High profile Democrats are not impressed with the predictably horrible Supreme Court’s decision to give corporations “religious freedom” to avoid laws. The ranking members of the Ways and Means, Energy and Commerce, and Education and the Workforce Committees today issued statements in response to the Supreme Court decision in the case of Burwell v. Hobby Lobby:
Rep. Sander Levin notes that this is a dangerous precedent, “Today’s Supreme Court ruling undermines a woman’s right to make health decisions that are best for her and her family. This ruling not only limits a woman’s access to contraception, it also makes employees of private corporations vulnerable to discrimination when their employer says that the employee’s rights conflict with their religious beliefs. This is a dangerous precedent to set.”
Rep. Henry Waxman notes that a for profit corporation should not have the right to limit women’s access healthcare, “The Court has said that fictional corporations that exist only on paper have more rights than real people who have real health-care needs. It’s one more radical judicial step in making it better to be a corporation than a person. It is particularly offensive that the Court does this in a decision that is so personal for a woman: her decision to have or not have children. For-profit corporations, no matter the size and structure, should not have the right to limit their female employees access to safe, legal, and critically important health care services. We must continue to forcefully oppose efforts to roll back women’s rights to make their own health care decisions and work to make sure all Americans have access to the preventive health services they need.”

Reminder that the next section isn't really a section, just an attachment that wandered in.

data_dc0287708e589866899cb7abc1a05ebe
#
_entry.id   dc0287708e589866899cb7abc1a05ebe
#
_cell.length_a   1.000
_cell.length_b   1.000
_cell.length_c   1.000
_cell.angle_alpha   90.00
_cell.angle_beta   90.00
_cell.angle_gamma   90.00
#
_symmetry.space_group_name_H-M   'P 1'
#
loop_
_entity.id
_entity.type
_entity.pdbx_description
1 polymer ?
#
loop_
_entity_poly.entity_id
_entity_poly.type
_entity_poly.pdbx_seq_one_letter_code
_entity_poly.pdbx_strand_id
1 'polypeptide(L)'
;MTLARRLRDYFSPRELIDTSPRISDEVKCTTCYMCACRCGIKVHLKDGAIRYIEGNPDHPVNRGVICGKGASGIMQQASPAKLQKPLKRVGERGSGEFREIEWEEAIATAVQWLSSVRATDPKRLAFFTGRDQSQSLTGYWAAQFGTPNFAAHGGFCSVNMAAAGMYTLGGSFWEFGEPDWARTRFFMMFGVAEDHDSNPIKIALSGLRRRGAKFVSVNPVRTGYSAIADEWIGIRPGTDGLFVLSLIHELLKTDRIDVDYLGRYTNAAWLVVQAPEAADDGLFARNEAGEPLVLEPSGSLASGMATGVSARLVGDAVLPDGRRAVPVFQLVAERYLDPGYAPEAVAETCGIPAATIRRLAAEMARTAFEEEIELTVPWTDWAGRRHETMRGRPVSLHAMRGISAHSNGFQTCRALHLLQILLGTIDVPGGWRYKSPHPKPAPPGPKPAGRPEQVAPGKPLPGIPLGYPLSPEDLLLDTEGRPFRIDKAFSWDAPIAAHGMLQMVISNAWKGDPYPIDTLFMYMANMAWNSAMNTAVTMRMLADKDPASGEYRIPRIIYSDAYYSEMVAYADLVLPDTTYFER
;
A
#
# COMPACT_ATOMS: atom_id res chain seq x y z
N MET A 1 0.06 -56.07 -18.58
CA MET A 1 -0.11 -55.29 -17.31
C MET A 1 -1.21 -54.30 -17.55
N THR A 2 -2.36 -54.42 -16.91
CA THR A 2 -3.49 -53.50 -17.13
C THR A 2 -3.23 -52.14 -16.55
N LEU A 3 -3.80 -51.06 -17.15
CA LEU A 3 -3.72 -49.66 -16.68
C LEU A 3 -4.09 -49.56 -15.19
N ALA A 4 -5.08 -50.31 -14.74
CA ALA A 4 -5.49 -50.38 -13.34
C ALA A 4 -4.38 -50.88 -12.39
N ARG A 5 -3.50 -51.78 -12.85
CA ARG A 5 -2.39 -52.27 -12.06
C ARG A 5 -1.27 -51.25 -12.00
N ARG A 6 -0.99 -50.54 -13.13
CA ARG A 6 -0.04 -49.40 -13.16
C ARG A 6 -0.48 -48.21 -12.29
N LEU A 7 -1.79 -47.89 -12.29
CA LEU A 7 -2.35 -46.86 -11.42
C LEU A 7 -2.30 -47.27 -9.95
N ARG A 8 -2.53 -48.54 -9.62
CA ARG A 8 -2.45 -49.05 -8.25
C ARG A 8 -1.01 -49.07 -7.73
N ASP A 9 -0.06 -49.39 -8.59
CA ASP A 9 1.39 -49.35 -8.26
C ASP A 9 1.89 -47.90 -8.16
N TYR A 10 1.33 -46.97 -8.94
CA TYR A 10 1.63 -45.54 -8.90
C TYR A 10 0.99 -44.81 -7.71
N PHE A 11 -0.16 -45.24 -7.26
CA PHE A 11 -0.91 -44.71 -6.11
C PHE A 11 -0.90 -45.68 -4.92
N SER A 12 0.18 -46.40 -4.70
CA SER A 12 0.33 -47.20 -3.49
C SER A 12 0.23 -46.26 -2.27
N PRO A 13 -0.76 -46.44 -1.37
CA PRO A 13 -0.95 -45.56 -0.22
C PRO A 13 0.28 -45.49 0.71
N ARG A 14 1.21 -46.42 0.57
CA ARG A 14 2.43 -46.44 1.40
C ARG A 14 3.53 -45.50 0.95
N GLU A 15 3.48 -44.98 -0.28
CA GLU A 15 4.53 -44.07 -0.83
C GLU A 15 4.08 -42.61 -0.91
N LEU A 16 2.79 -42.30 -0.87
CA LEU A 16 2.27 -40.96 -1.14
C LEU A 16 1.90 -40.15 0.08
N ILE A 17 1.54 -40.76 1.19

Rep. George Miller said SCOTUS just took us backward, “In passing the Affordable Care Act, we were very clear: when it comes to health care, women can no longer be discriminated against, charged more, or denied services simply because of their gender. As a result, the ACA is the most significant piece of legislation for women’s health that this country has seen in decades. The law has broadened access to health care and contraception so that women, not their bosses or insurance companies, can make their own choices about their health care. Today’s Supreme Court decision is another backwards-looking and unwarranted attack on women’s access to health care.”
Congressman Jim McDermott (D-WA), Ranking Member of the Ways and Means Health Subcommittee, is also troubled by the SCOTUS ruling. He points out that it perpetuates the myth that corporations are people, “I am greatly troubled by today’s Supreme Court decision in the Hobby Lobby contraceptive case. Today’s ruling jeopardizes women’s access to crucial health services and perpetuates the myth that corporations are people. This decision directly contradicts the values of a majority of Americans who believe that women – not corporations – should be in charge of their own health care. Today’s ruling could allow employers not only to impose their religious beliefs about contraception on their employees, but could also allow them in the future to take away other crucial benefits, like vaccinations or HIV screenings. The same Court that decided Citizens United has – with today’s ruling – moved further down the dangerous path of placing decisions that greatly affect Americans’ lives in the hands of corporations. I strongly disagree with today’s ruling and I will continue to fight for a woman’s right to make her own choices about her health.”
Republicans are giving Democrats an easy platform full of bumper sticker slogans heretofore unseen by Democrats. Between Boehner’s threatened lawsuit to impeach the President and SCOTUS taking away women’s rights to healthcare, the conservative movement is handing Democrats easy ways to motivate their base and raise funds.
Boehner’s lawsuit has already raised a million dollars for Democrats. House Democrats raised a 2014 record $584,000 in 24 hours.
And now Democrats can run on the fact that if they controlled Congress, they could rewrite a law to fix this laughable SCOTUS decision.